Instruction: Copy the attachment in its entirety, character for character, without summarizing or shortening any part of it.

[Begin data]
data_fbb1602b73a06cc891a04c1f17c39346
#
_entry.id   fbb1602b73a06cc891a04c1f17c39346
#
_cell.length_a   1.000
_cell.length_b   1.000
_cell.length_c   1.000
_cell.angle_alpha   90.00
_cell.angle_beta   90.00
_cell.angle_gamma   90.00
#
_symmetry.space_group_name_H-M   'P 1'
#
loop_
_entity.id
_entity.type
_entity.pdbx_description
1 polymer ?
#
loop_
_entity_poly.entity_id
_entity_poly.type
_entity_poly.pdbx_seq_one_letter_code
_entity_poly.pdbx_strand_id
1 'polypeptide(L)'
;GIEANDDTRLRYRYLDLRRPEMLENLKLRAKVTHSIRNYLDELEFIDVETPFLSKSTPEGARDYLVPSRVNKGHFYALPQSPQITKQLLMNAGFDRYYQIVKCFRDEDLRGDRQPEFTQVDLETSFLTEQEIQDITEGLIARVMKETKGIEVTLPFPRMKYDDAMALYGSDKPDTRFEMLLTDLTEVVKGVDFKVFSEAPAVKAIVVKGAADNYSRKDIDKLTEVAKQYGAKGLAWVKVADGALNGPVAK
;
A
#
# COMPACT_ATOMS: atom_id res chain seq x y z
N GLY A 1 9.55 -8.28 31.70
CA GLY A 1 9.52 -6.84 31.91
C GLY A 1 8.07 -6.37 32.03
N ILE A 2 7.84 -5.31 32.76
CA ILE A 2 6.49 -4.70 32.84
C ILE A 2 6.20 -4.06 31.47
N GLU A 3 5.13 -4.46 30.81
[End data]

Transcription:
data_fbb1602b73a06cc891a04c1f17c39346
#
_entry.id   fbb1602b73a06cc891a04c1f17c39346
#
_cell.length_a   1.000
_cell.length_b   1.000
_cell.length_c   1.000
_cell.angle_alpha   90.00
_cell.angle_beta   90.00
_cell.angle_gamma   90.00
#
_symmetry.space_group_name_H-M   'P 1'
#
loop_
_entity.id
_entity.type
_entity.pdbx_description
1 polymer ?
#
loop_
_entity_poly.entity_id
_entity_poly.type
_entity_poly.pdbx_seq_one_letter_code
_entity_poly.pdbx_strand_id
1 'polypeptide(L)'
;GIEANDDTRLRYRYLDLRRPEMLENLKLRAKVTHSIRNYLDELEFIDVETPFLSKSTPEGARDYLVPSRVNKGHFYALPQSPQITKQLLMNAGFDRYYQIVKCFRDEDLRGDRQPEFTQVDLETSFLTEQEIQDITEGLIARVMKETKGIEVTLPFPRMKYDDAMALYGSDKPDTRFEMLLTDLTEVVKGVDFKVFSEAPAVKAIVVKGAADNYSRKDIDKLTEVAKQYGAKGLAWVKVADGALNGPVAK
;
A
#
# COMPACT_ATOMS: atom_id res chain seq x y z
N GLY A 1 9.55 -8.28 31.70
CA GLY A 1 9.52 -6.84 31.91
C GLY A 1 8.07 -6.37 32.03
N ILE A 2 7.84 -5.31 32.76
CA ILE A 2 6.49 -4.70 32.84
C ILE A 2 6.20 -4.06 31.47
N GLU A 3 5.13 -4.46 30.81